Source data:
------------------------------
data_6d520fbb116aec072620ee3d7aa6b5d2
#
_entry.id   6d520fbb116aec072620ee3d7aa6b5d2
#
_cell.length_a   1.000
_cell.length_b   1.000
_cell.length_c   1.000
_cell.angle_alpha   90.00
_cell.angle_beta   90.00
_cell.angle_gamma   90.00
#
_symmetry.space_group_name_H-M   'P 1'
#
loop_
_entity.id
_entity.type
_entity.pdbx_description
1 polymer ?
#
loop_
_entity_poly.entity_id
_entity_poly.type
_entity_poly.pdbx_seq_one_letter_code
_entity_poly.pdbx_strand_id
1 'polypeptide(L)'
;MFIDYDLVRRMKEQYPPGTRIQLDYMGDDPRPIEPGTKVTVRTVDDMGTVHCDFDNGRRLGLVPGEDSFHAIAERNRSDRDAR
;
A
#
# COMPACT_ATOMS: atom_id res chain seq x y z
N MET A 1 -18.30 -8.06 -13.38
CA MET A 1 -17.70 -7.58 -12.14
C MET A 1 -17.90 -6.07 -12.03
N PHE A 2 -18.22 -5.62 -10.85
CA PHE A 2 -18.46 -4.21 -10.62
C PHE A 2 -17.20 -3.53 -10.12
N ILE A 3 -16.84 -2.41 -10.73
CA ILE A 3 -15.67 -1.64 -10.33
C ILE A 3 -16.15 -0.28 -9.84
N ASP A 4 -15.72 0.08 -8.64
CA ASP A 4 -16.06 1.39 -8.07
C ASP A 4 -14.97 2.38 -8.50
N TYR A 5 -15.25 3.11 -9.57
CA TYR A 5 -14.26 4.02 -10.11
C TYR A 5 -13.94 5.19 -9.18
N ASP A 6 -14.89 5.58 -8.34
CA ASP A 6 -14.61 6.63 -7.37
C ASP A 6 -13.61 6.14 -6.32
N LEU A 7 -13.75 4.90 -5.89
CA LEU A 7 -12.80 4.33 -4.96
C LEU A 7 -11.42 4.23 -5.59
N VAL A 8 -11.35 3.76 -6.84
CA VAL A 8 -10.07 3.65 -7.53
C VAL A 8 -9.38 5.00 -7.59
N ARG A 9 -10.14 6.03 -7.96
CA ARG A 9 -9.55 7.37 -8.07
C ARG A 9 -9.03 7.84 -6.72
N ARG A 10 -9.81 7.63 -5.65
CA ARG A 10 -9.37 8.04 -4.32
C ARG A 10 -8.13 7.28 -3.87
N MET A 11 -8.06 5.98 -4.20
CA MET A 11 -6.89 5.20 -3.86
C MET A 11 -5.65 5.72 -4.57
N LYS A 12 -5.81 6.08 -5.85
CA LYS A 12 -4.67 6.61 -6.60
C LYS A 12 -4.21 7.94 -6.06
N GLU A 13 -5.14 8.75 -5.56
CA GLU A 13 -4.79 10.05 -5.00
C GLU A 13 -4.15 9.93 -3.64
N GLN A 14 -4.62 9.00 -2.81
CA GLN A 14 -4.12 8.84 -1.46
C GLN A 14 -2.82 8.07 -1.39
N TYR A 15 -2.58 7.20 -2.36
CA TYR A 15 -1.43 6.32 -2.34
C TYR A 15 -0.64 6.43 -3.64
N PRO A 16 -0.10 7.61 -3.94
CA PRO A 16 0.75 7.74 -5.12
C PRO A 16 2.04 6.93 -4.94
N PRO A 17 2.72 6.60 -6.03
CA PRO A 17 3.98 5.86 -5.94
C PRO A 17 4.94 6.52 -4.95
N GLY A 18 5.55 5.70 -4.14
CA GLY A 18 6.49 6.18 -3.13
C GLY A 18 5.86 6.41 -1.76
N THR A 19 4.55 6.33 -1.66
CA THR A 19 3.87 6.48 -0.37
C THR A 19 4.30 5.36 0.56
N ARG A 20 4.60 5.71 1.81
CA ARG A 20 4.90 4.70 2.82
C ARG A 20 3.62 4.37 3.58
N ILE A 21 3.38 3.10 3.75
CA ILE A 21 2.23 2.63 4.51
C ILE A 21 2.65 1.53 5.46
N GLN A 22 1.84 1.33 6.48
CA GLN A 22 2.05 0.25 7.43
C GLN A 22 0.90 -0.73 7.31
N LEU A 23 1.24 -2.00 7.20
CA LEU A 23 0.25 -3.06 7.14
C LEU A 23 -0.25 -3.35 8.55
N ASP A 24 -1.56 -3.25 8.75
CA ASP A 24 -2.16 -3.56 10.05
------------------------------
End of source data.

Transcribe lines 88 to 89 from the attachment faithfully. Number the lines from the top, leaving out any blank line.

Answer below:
N ARG A 20 4.60 5.71 1.81
CA ARG A 20 4.90 4.70 2.82